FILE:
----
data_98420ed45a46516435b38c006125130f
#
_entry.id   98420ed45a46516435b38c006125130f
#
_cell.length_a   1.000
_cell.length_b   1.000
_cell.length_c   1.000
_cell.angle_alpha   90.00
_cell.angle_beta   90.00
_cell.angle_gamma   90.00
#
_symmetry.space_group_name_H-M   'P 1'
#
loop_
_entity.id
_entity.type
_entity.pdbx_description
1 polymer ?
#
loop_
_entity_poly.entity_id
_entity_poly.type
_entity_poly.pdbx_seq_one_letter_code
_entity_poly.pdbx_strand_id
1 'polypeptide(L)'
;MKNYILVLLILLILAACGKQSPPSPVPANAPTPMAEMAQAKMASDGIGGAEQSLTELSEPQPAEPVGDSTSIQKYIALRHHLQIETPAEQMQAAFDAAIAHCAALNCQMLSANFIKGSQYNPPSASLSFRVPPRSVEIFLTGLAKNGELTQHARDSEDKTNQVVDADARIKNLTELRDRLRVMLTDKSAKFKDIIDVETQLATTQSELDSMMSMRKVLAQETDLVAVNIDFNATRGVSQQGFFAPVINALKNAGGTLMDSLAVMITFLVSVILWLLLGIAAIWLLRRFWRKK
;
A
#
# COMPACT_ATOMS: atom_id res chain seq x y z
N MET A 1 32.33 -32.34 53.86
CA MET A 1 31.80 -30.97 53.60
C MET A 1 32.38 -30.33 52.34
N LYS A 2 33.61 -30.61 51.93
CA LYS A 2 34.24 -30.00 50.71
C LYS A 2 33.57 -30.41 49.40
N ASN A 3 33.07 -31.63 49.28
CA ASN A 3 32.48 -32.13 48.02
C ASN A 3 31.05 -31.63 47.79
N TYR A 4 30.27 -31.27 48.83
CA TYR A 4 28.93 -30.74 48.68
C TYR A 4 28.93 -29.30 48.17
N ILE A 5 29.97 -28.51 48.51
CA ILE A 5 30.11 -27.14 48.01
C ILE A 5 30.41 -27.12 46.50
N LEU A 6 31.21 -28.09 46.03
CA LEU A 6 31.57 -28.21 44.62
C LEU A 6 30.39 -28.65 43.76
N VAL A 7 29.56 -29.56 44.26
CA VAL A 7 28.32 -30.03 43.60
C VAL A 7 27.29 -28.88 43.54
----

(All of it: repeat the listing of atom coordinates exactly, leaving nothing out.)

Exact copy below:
data_98420ed45a46516435b38c006125130f
#
_entry.id   98420ed45a46516435b38c006125130f
#
_cell.length_a   1.000
_cell.length_b   1.000
_cell.length_c   1.000
_cell.angle_alpha   90.00
_cell.angle_beta   90.00
_cell.angle_gamma   90.00
#
_symmetry.space_group_name_H-M   'P 1'
#
loop_
_entity.id
_entity.type
_entity.pdbx_description
1 polymer ?
#
loop_
_entity_poly.entity_id
_entity_poly.type
_entity_poly.pdbx_seq_one_letter_code
_entity_poly.pdbx_strand_id
1 'polypeptide(L)'
;MKNYILVLLILLILAACGKQSPPSPVPANAPTPMAEMAQAKMASDGIGGAEQSLTELSEPQPAEPVGDSTSIQKYIALRHHLQIETPAEQMQAAFDAAIAHCAALNCQMLSANFIKGSQYNPPSASLSFRVPPRSVEIFLTGLAKNGELTQHARDSEDKTNQVVDADARIKNLTELRDRLRVMLTDKSAKFKDIIDVETQLATTQSELDSMMSMRKVLAQETDLVAVNIDFNATRGVSQQGFFAPVINALKNAGGTLMDSLAVMITFLVSVILWLLLGIAAIWLLRRFWRKK
;
A
#
# COMPACT_ATOMS: atom_id res chain seq x y z
N MET A 1 32.33 -32.34 53.86
CA MET A 1 31.80 -30.97 53.60
C MET A 1 32.38 -30.33 52.34
N LYS A 2 33.61 -30.61 51.93
CA LYS A 2 34.24 -30.00 50.71
C LYS A 2 33.57 -30.41 49.40
N ASN A 3 33.07 -31.63 49.28
CA ASN A 3 32.48 -32.13 48.02
C ASN A 3 31.05 -31.63 47.79
N TYR A 4 30.27 -31.27 48.83
CA TYR A 4 28.93 -30.74 48.68
C TYR A 4 28.93 -29.30 48.17
N ILE A 5 29.97 -28.51 48.51
CA ILE A 5 30.11 -27.14 48.01
C ILE A 5 30.41 -27.12 46.50
N LEU A 6 31.21 -28.09 46.03
CA LEU A 6 31.57 -28.21 44.62
C LEU A 6 30.39 -28.65 43.76
N VAL A 7 29.56 -29.56 44.26
CA VAL A 7 28.32 -30.03 43.60
C VAL A 7 27.29 -28.88 43.54